Threat of Discipline Found to be Reprisal
On December 16, 2011, the EEOC’s Office of Federal Operations (OFO) issued its decision in Malekpour v. Department of Transportation, EEOC Appeal No. 0720100016. OFO upheld the administrative judge’s finding that threatening Malekpour with discipline for refusing to mediate claims associated with his EEO complaint constituted EEO reprisal.
Malekpour was an aerospace engineer working for the Federal Aviation Administration. Malekpour had a workplace dispute with a coworker in October 2007, an issue which he amended into his preexisting EEO harassment complaint. On December 17, 2007, an agency manager approached Malekpour and asked him to attend a mediation to attempt to resolve issues relating to the October 2007 incident. Malekpour refused, stating that he did not want to resolve any issues relating to his EEO complaint at this mediation, that he did not want to jeopardize his EEO complaint by participating in the mediation, and that management was attempting to force him to attend mediation so that he might drop some of the matters related to his EEO complaint. In response, the manager yelled to Malekpour, and threatened to discipline him for refusing to attend the mediation. The mediation never occurred, and no discipline was imposed on Malekpour. Malekpour later amended this incident into his preexisting harassment complaint.
An EEOC administrative judge rejected most of Malekpour’s claims, but found that the December 2007 incident constituted retaliation against Malekpour for his protected EEO activity. As a remedy, the administrative judge ordered the agency to pay $3,000 in compensatory damages to Malekpour for emotional pain and suffering. The agency rejected the administrative judge’s decision and appealed to OFO.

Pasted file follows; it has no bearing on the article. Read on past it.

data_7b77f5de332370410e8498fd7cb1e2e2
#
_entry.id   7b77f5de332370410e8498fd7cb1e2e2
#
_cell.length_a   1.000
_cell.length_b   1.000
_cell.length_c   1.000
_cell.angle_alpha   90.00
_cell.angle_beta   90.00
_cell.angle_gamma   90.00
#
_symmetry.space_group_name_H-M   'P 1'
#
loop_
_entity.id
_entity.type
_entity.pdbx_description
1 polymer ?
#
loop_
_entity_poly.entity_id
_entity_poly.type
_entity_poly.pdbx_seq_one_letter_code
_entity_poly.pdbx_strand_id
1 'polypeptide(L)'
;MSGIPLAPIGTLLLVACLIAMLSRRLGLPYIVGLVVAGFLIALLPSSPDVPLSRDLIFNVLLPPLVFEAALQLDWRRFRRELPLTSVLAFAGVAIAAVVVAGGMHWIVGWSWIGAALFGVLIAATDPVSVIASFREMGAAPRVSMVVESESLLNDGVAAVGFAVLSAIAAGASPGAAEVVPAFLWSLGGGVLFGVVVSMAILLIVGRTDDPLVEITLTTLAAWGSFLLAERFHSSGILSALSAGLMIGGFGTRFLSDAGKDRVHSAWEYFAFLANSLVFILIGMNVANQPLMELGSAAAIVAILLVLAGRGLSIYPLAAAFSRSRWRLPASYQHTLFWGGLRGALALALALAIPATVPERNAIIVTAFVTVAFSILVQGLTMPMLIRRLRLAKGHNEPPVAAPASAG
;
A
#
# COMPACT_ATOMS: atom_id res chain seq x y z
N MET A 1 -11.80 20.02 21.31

On appeal, OFO affirmed the administrative judge’s decision. OFO upheld the administrative judge’s finding that Malekpour had engaged in protected EEO activity by filing a harassment complaint against the agency. OFO affirmed the finding below that management’s public humiliation of Malekpour and threats to discipline him for refusing to attend the mediation could deter a reasonable employee from protected EEO activity. Thus Malekpour had suffered a harm which could give rise to an EEO reprisal claim.
Although the agency had articulated an alleged legitimate reason for its conduct (claiming that the mediation was to resolve workplace issues and not under EEO auspices and that Malekpour was being berated to get him to attend a team-building conference), OFO found that excuse to be pretext. OFO specifically noted the testimony showing that the manager’s threat to discipline Malekpour came after Malekpour had specifically cited concerns over not wanting to mediate his EEO claims. OFO further affirmed the amount of compensatory damages awarded by the administrative judge and affirmed the administrative judge’s findings of no discrimination for the rest of Malekpour’s claims.